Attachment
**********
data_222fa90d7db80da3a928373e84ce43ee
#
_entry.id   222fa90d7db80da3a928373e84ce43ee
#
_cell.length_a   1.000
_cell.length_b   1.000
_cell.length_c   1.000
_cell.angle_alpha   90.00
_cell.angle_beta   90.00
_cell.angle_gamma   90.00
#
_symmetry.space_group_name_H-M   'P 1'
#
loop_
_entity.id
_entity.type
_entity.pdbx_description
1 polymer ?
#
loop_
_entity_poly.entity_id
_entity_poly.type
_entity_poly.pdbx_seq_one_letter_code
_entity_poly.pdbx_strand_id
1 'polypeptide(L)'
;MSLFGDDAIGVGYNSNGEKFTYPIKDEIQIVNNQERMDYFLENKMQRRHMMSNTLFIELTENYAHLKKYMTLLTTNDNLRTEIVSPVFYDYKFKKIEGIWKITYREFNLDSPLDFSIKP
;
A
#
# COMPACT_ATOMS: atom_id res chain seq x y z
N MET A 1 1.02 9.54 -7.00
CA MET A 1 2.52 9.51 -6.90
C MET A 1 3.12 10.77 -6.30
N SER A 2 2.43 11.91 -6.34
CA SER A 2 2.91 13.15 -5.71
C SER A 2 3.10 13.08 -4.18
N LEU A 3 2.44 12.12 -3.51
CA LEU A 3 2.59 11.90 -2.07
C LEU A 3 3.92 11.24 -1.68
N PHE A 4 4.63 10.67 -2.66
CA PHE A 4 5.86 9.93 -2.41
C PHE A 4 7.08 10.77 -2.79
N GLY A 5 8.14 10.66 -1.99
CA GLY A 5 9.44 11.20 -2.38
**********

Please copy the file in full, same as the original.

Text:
data_222fa90d7db80da3a928373e84ce43ee
#
_entry.id   222fa90d7db80da3a928373e84ce43ee
#
_cell.length_a   1.000
_cell.length_b   1.000
_cell.length_c   1.000
_cell.angle_alpha   90.00
_cell.angle_beta   90.00
_cell.angle_gamma   90.00
#
_symmetry.space_group_name_H-M   'P 1'
#
loop_
_entity.id
_entity.type
_entity.pdbx_description
1 polymer ?
#
loop_
_entity_poly.entity_id
_entity_poly.type
_entity_poly.pdbx_seq_one_letter_code
_entity_poly.pdbx_strand_id
1 'polypeptide(L)'
;MSLFGDDAIGVGYNSNGEKFTYPIKDEIQIVNNQERMDYFLENKMQRRHMMSNTLFIELTENYAHLKKYMTLLTTNDNLRTEIVSPVFYDYKFKKIEGIWKITYREFNLDSPLDFSIKP
;
A
#
# COMPACT_ATOMS: atom_id res chain seq x y z
N MET A 1 1.02 9.54 -7.00
CA MET A 1 2.52 9.51 -6.90
C MET A 1 3.12 10.77 -6.30
N SER A 2 2.43 11.91 -6.34
CA SER A 2 2.91 13.15 -5.71
C SER A 2 3.10 13.08 -4.18
N LEU A 3 2.44 12.12 -3.51
CA LEU A 3 2.59 11.90 -2.07
C LEU A 3 3.92 11.24 -1.68
N PHE A 4 4.63 10.67 -2.66
CA PHE A 4 5.86 9.93 -2.41
C PHE A 4 7.08 10.77 -2.79
N GLY A 5 8.14 10.66 -1.99
CA GLY A 5 9.44 11.20 -2.38